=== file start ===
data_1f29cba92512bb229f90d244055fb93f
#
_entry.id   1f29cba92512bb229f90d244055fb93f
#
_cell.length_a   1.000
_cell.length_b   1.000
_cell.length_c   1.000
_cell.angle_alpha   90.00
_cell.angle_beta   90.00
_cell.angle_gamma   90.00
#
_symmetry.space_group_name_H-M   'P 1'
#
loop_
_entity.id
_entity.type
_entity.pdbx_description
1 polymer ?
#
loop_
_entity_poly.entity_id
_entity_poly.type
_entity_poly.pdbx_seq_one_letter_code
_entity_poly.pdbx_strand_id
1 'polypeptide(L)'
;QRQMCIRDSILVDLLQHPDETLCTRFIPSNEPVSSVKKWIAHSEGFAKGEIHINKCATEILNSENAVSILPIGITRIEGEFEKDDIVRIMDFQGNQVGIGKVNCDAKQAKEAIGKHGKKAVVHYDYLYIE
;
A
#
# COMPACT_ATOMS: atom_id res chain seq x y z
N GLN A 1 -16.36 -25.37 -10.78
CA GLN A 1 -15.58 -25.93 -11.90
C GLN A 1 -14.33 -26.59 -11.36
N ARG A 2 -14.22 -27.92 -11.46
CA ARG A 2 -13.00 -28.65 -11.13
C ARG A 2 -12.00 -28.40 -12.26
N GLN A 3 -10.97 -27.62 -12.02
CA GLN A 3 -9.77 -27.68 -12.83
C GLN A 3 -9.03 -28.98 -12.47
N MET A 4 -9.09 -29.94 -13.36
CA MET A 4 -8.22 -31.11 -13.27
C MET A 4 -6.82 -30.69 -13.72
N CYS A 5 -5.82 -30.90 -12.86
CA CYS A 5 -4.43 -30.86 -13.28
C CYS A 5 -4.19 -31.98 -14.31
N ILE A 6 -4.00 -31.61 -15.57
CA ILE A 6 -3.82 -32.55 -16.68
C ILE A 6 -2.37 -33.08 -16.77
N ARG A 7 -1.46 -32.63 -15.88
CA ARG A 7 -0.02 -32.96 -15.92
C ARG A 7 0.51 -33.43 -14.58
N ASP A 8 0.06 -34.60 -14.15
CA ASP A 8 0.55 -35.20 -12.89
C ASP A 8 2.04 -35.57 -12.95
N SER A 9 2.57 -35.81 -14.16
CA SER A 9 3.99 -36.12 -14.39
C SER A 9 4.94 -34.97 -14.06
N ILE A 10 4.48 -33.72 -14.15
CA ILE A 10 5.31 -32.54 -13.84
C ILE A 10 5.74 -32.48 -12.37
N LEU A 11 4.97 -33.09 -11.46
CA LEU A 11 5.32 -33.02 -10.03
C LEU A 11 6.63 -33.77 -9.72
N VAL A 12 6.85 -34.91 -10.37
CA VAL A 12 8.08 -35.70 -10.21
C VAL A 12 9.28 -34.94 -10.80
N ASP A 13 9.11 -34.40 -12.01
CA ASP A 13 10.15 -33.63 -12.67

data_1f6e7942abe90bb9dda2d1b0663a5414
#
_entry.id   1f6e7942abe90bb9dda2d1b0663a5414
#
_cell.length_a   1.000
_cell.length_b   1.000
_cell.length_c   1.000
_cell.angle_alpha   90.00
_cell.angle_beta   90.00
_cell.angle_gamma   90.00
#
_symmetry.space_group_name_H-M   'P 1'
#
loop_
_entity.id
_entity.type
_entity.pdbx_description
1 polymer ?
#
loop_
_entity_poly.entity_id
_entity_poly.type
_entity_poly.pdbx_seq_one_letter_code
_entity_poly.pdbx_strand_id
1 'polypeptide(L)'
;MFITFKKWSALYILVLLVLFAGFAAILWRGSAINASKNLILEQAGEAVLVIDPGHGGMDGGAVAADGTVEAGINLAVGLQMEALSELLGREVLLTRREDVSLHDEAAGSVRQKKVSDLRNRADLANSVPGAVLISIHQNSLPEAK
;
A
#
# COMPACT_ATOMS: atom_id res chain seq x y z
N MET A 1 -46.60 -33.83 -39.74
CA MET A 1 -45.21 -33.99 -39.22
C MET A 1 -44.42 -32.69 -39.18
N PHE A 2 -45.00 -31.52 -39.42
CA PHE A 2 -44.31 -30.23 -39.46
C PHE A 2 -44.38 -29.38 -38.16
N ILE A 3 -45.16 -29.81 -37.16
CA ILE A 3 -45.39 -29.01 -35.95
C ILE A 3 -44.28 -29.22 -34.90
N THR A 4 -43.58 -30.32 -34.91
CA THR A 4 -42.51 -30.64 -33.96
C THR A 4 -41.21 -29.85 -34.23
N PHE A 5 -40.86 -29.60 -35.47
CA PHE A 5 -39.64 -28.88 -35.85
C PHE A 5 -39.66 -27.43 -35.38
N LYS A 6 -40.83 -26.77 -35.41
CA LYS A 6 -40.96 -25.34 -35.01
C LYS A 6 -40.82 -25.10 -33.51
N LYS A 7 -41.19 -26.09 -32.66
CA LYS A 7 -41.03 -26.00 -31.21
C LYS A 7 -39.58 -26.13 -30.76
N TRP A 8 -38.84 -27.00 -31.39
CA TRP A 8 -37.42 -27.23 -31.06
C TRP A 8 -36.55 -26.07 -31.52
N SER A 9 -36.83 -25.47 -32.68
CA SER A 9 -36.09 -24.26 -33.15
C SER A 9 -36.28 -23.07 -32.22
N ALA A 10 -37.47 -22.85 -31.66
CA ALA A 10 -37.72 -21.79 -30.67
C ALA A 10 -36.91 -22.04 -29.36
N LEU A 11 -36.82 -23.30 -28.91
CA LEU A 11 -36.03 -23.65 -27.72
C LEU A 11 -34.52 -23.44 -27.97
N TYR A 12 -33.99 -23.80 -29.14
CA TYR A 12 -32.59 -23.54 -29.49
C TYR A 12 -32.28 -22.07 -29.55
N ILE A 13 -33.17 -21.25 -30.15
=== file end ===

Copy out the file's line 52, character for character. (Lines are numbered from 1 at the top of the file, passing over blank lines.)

N ASP A 8 0.06 -34.60 -14.15